• Business financial statements for up to the last three years, including balance sheets and profit and loss statements (P&L)
  • Tax returns for the business and its owners for the past three years
  • A debt schedule
  • Personal financial statements for all the business owners
  • The lease for the business premises, if applicable
  • Financial projections for three years showing what you expect revenue and expenses to be and demonstrating that operations will be able to repay the proposed loan
  • Resumes for all the business owners and key employees
  • Information about the assets to be purchased, including a copy of the sales contract or purchase agreement, if applicable

The information many online lenders require usually includes at least the following:

  • Your Social Insurance Number
  • Your Business Tax ID
  • Connection to your business bank account, or paper bank statements (for certain lenders)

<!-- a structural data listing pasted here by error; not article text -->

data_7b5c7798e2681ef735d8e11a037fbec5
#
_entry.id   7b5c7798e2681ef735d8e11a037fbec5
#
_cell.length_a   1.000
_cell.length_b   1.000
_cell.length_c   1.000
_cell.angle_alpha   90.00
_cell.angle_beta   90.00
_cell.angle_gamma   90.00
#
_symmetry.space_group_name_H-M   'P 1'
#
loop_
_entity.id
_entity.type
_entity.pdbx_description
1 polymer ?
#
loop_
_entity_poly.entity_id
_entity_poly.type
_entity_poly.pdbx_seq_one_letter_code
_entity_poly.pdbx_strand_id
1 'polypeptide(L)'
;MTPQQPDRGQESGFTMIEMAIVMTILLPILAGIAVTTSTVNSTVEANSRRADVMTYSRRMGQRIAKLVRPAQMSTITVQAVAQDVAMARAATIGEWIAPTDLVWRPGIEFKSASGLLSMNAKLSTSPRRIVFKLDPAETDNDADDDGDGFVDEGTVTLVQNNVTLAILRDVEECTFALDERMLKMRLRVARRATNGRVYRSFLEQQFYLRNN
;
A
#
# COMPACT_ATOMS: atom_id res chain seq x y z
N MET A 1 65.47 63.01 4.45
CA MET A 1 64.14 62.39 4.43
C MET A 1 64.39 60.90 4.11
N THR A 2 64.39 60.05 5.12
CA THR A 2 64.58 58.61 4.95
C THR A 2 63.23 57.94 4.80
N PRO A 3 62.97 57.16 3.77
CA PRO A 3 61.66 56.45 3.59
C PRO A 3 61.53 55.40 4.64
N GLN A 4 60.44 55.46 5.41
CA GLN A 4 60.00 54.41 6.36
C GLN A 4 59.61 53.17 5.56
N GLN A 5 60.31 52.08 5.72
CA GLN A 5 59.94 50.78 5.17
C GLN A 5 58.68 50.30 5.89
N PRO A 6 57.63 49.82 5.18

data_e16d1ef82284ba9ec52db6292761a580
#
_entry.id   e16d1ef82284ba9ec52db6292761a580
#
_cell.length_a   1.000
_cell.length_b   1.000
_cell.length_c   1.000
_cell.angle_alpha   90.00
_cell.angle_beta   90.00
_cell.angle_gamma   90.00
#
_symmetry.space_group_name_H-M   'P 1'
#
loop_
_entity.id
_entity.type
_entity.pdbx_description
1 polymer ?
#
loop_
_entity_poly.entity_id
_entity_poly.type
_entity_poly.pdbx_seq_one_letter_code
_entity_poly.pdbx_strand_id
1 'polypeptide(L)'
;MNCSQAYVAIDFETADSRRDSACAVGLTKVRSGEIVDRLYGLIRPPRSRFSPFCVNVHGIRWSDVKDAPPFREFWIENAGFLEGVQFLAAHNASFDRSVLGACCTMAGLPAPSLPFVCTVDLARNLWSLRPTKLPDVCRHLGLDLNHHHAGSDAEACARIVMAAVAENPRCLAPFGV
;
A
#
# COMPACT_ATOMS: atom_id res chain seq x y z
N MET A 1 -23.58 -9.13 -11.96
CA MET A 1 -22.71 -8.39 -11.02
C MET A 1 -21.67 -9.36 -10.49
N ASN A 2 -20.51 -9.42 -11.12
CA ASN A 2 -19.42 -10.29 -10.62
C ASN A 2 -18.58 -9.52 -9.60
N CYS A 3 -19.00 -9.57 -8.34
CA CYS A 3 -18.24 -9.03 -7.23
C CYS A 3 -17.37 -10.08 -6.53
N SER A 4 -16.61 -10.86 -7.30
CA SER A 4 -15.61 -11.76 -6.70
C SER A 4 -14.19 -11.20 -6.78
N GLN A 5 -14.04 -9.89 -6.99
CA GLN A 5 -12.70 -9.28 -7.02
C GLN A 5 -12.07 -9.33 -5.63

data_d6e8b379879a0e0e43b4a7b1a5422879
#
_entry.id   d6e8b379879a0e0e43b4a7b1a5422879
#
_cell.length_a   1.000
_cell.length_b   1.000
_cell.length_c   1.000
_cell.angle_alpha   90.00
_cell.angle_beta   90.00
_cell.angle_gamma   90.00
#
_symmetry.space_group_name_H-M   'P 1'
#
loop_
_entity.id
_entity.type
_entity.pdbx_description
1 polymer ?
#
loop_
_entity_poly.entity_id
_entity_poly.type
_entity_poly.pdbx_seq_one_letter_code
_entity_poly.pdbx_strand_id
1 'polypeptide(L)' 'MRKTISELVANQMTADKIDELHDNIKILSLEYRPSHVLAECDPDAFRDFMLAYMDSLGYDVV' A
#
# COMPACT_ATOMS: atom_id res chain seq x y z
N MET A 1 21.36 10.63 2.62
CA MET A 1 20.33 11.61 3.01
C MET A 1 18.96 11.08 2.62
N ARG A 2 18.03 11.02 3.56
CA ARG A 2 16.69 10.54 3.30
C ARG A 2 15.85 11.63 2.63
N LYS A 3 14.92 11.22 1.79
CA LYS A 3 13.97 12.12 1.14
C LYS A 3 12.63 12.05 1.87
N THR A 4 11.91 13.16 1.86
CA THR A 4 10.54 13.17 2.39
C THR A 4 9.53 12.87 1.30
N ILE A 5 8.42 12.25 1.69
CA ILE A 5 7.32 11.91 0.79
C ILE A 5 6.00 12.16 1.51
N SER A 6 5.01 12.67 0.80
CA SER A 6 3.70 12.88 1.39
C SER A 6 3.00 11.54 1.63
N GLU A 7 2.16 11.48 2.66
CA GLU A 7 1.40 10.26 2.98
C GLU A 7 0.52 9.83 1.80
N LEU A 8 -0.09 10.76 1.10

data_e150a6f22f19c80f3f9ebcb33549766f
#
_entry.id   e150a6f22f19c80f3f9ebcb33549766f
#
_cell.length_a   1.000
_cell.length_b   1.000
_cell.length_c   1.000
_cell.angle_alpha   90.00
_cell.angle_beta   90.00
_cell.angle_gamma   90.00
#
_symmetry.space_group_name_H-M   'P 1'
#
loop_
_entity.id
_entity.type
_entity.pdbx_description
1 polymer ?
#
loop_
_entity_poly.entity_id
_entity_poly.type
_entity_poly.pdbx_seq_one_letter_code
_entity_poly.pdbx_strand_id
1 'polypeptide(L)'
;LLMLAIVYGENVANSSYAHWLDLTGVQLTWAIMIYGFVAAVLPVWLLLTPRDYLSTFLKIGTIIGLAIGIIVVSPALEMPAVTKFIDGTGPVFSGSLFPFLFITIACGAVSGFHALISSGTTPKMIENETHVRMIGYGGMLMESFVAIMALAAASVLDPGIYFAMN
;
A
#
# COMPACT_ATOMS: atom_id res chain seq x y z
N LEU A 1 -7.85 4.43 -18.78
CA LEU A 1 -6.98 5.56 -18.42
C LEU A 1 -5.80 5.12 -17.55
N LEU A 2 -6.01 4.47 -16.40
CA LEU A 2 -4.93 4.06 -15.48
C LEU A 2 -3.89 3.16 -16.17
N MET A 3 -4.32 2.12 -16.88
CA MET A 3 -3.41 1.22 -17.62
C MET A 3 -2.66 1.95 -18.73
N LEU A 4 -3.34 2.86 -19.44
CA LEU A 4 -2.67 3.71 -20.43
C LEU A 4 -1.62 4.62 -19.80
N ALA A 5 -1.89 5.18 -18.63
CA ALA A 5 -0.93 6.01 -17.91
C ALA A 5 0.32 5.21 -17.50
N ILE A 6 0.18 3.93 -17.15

• Financial statements may be required (for larger loan sizes)

The lender will also likely obtain credit reports from the appropriate credit bureaus (including the owner’s personal credit as well as the business’ credit profile).

Decision time and capital distribution time vary depending upon the individual lender. Many online lenders are able to approve or decline a loan application within hours (sometimes as quickly as under an hour) and deposit funds into the business bank account within a day or two. The process can take much longer at a traditional lender like a bank or credit union—sometimes several weeks.

A term loan can be a good option for many small business financing needs. Like any loan, it’s important to make sure you understand your loan purpose, the amount of capital you really need to meet the loan purpose, and understand you credit profile before you start looking for a small business term loan.

Click HERE if you’d like to apply for a term loan with OnDeck.